Someday, Corral Bluffs will serve as a rugged and gorgeous playland for residents of El Paso County. We will wander through ravines and grasslands. We will see deer and bobcats and maybe even a porcupine scurrying away. Someday, Corral Bluffs will join Red Rock Canyon, Pulpit Rock and Ute Valley in our county’s magnificent collection of open spaces.

But someday remains blurry. Today, the lone way to legally explore Corral Bluffs is by guided tour. It remains unclear when we will be blessed with the chance to drive east of Colorado Springs for a lonely walk through these spacious, gorgeous spaces.

The someday plan is ambitious. When Jimmy Camp, a parcel just west of the Bluffs, is connected and combined with Corral Bluffs, the county will boast a getaway of thousands of acres. It will serve as a precious retreat for those living in the sprawl forming on the eastern flatlands outside Colorado Springs.

Last week, I was standing on a high point overlooking the Bluffs with Jax Hilaire, a staunch advocate of the area. She leads tours of Corral Bluffs, and she’s long been dazzled by the area’s history and beauty.

But she’s fiercely protective of the land, too. She doesn’t want Corral Bluffs to follow the lead of Red Rock Canyon with its packed parking lots and trails jammed on sunny days with families and dogs. Corral Bluffs, Hilaire hopes, will serve as a quieter kind of open space.

Obstacles, all stubborn, stand in the way of increased access.

First, she says, land must be purchased or donated to connect Jimmy Camp and Corral Bluffs. Second, careful research must be done to identify areas of the Bluffs that must be protected. Corral Bluffs is packed with ancient gems, which only adds to the challenge of opening the space to the masses.

Fossils at Corral Bluffs, scientists say, date back 65 million years to the transition between the Cretaceous and Tertiary periods. This is roughly the time dinosaurs became extinct.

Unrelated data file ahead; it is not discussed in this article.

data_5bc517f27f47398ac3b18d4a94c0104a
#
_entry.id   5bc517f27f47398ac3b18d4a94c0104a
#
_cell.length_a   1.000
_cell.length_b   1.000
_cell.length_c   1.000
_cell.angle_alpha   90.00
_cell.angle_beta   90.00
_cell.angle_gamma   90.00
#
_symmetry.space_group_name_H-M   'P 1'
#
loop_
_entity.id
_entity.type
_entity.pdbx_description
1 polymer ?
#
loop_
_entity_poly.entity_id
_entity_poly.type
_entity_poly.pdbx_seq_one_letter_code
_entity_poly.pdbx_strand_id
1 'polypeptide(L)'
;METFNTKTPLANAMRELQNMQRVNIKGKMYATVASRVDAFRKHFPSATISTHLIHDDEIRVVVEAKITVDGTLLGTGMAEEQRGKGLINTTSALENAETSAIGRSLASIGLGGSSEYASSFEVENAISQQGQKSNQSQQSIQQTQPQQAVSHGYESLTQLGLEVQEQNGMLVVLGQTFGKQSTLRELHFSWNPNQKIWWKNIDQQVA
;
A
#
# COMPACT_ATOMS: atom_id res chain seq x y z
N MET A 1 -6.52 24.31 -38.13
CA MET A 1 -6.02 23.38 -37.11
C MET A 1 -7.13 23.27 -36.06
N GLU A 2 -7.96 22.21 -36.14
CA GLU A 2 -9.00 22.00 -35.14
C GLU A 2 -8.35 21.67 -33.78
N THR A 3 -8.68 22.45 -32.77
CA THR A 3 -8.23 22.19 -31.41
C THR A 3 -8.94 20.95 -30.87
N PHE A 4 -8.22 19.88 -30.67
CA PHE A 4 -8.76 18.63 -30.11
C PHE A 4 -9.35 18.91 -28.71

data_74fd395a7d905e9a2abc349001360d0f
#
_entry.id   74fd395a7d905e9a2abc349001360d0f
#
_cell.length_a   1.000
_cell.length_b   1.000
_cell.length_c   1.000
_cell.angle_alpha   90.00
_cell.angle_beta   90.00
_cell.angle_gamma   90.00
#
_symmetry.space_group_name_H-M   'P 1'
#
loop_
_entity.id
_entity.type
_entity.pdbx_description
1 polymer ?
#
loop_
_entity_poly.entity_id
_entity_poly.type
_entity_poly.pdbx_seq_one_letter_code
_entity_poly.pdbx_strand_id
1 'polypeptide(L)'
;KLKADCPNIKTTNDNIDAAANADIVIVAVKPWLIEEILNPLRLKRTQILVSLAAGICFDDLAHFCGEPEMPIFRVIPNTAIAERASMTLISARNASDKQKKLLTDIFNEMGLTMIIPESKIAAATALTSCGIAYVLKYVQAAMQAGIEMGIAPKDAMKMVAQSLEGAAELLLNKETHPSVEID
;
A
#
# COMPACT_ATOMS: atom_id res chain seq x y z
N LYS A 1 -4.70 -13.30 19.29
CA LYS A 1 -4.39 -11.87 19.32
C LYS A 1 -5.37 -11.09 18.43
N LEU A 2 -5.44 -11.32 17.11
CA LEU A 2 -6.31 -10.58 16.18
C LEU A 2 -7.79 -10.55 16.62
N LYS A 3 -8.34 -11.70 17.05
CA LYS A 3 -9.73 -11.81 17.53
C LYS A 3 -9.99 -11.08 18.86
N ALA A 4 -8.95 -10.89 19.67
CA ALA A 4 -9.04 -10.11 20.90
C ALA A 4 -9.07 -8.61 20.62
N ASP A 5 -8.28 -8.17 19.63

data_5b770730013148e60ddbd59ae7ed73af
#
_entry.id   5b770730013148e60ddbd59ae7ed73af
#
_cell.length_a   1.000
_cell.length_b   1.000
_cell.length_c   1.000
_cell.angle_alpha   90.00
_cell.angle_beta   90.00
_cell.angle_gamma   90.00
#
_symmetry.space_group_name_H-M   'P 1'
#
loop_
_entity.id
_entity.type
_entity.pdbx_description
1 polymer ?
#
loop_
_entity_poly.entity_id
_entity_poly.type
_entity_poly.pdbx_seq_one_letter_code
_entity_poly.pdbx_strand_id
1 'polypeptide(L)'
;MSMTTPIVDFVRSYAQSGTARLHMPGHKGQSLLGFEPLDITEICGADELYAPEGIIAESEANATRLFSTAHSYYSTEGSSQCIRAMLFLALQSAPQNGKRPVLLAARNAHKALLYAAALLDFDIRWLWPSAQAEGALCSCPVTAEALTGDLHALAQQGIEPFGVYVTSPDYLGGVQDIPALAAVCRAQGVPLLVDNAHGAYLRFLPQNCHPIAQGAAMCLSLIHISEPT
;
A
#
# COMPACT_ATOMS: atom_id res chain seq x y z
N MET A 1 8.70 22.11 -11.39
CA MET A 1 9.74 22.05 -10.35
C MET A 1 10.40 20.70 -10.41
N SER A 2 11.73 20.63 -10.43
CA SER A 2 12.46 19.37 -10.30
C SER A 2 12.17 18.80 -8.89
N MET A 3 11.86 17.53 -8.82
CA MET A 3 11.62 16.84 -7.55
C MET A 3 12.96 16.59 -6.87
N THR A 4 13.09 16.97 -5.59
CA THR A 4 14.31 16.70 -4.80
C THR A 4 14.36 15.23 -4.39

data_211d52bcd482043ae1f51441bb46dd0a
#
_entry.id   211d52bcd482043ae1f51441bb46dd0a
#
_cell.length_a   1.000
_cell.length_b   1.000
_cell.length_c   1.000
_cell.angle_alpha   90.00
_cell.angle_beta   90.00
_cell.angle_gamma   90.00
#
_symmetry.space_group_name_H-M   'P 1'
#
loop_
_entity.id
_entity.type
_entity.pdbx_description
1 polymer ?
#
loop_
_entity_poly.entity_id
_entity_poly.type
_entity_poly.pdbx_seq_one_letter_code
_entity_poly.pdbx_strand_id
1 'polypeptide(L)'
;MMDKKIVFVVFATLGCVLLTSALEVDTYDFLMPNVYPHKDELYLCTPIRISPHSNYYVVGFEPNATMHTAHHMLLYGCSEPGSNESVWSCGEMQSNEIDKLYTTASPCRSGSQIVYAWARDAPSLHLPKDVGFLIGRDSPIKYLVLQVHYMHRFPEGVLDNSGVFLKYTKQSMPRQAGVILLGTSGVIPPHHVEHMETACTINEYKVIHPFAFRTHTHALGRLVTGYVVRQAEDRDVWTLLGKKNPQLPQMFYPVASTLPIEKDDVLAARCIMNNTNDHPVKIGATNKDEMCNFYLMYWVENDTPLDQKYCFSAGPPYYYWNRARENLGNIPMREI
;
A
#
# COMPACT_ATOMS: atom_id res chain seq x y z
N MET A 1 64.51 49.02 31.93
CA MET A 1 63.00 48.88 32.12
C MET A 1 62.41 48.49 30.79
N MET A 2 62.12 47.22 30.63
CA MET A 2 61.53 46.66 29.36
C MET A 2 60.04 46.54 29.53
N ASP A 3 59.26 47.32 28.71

Hilaire worries that petrified wood looted from the Bluffs will end up as paperweights on desks all over El Paso County.

A master plan, she says, is required to study the entire parcel. She estimates the plan will cost between $250,000 and $500,000.

The biggest challenge,” she says, “is to get trails people out here to figure out where trails can be built that are sustainable.”

Without a plan, she says, the Bluffs could become “a big ravine in no time.”

She balances her protectiveness of the Bluffs with enthusiasm to reveal the area to visitors. She has led tours on every day of the year except Valentine’s Day and Thanksgiving.

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“I have no idea why they don’t want to go on those days, but that’s OK,” she says.

On my tour, Hilaire made a convincing case for the fragility and importance of the Bluffs. It will be tricky, no doubt, to construct an open space that is both welcoming to hikers and protective of landscape and ancient natural artifacts.

Lee Milner is one of the pioneers of the Colorado Springs crusade to protect open space. He’s been waiting, along with many others, for the day when the beauty of Corral Bluffs is more accessible.

The Bluffs, he says, resemble the rugged landscape more often found in the American Southwest.

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“It’s an environment so different from the mountain environment,” he says. “It’s quite interesting and wonderful.”

Yes, it is.

But complications blend in with the beauty.

And those complications mean someday could still be far away.

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